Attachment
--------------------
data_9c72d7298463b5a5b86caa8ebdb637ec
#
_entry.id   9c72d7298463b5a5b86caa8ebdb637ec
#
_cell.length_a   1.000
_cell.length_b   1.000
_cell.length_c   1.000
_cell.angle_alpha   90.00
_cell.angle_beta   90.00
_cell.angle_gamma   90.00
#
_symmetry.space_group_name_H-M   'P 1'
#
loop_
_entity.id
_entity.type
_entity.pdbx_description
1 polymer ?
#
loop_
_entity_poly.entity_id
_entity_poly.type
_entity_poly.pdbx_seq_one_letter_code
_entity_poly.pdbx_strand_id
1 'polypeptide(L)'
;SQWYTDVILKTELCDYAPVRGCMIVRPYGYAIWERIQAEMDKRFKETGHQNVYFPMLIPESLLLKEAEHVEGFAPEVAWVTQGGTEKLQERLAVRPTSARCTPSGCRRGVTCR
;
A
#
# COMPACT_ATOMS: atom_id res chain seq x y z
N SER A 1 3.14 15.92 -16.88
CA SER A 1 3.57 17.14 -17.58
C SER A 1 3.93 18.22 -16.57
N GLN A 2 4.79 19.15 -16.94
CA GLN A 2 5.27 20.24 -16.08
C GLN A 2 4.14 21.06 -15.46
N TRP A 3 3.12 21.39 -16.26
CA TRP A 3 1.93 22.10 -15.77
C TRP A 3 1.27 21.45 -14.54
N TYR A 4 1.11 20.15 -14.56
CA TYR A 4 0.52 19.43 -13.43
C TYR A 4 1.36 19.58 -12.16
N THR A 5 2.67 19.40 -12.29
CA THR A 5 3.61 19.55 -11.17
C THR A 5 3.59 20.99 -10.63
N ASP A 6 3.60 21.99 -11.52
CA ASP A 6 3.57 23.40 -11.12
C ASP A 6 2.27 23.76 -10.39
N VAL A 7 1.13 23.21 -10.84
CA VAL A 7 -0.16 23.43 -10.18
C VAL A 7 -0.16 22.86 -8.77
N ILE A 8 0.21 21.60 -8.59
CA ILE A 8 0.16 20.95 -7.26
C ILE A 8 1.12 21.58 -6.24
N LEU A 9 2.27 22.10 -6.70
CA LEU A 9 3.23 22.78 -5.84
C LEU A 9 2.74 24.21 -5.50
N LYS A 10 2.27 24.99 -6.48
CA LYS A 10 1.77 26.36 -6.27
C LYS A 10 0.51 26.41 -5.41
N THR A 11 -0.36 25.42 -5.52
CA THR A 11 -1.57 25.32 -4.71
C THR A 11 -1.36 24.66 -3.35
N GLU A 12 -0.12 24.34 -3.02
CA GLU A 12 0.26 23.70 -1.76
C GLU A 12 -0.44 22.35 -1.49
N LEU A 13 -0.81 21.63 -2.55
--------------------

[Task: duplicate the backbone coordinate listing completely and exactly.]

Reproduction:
data_9c72d7298463b5a5b86caa8ebdb637ec
#
_entry.id   9c72d7298463b5a5b86caa8ebdb637ec
#
_cell.length_a   1.000
_cell.length_b   1.000
_cell.length_c   1.000
_cell.angle_alpha   90.00
_cell.angle_beta   90.00
_cell.angle_gamma   90.00
#
_symmetry.space_group_name_H-M   'P 1'
#
loop_
_entity.id
_entity.type
_entity.pdbx_description
1 polymer ?
#
loop_
_entity_poly.entity_id
_entity_poly.type
_entity_poly.pdbx_seq_one_letter_code
_entity_poly.pdbx_strand_id
1 'polypeptide(L)'
;SQWYTDVILKTELCDYAPVRGCMIVRPYGYAIWERIQAEMDKRFKETGHQNVYFPMLIPESLLLKEAEHVEGFAPEVAWVTQGGTEKLQERLAVRPTSARCTPSGCRRGVTCR
;
A
#
# COMPACT_ATOMS: atom_id res chain seq x y z
N SER A 1 3.14 15.92 -16.88
CA SER A 1 3.57 17.14 -17.58
C SER A 1 3.93 18.22 -16.57
N GLN A 2 4.79 19.15 -16.94
CA GLN A 2 5.27 20.24 -16.08
C GLN A 2 4.14 21.06 -15.46
N TRP A 3 3.12 21.39 -16.26
CA TRP A 3 1.93 22.10 -15.77
C TRP A 3 1.27 21.45 -14.54
N TYR A 4 1.11 20.15 -14.56
CA TYR A 4 0.52 19.43 -13.43
C TYR A 4 1.36 19.58 -12.16
N THR A 5 2.67 19.40 -12.29
CA THR A 5 3.61 19.55 -11.17
C THR A 5 3.59 20.99 -10.63
N ASP A 6 3.60 21.99 -11.52
CA ASP A 6 3.57 23.40 -11.12
C ASP A 6 2.27 23.76 -10.39
N VAL A 7 1.13 23.21 -10.84
CA VAL A 7 -0.16 23.43 -10.18
C VAL A 7 -0.16 22.86 -8.77
N ILE A 8 0.21 21.60 -8.59
CA ILE A 8 0.16 20.95 -7.26
C ILE A 8 1.12 21.58 -6.24
N LEU A 9 2.27 22.10 -6.70
CA LEU A 9 3.23 22.78 -5.84
C LEU A 9 2.74 24.21 -5.50
N LYS A 10 2.27 24.99 -6.48
CA LYS A 10 1.77 26.36 -6.27
C LYS A 10 0.51 26.41 -5.41
N THR A 11 -0.36 25.42 -5.52
CA THR A 11 -1.57 25.32 -4.71
C THR A 11 -1.36 24.66 -3.35
N GLU A 12 -0.12 24.34 -3.02
CA GLU A 12 0.26 23.70 -1.76
C GLU A 12 -0.44 22.35 -1.49
N LEU A 13 -0.81 21.63 -2.55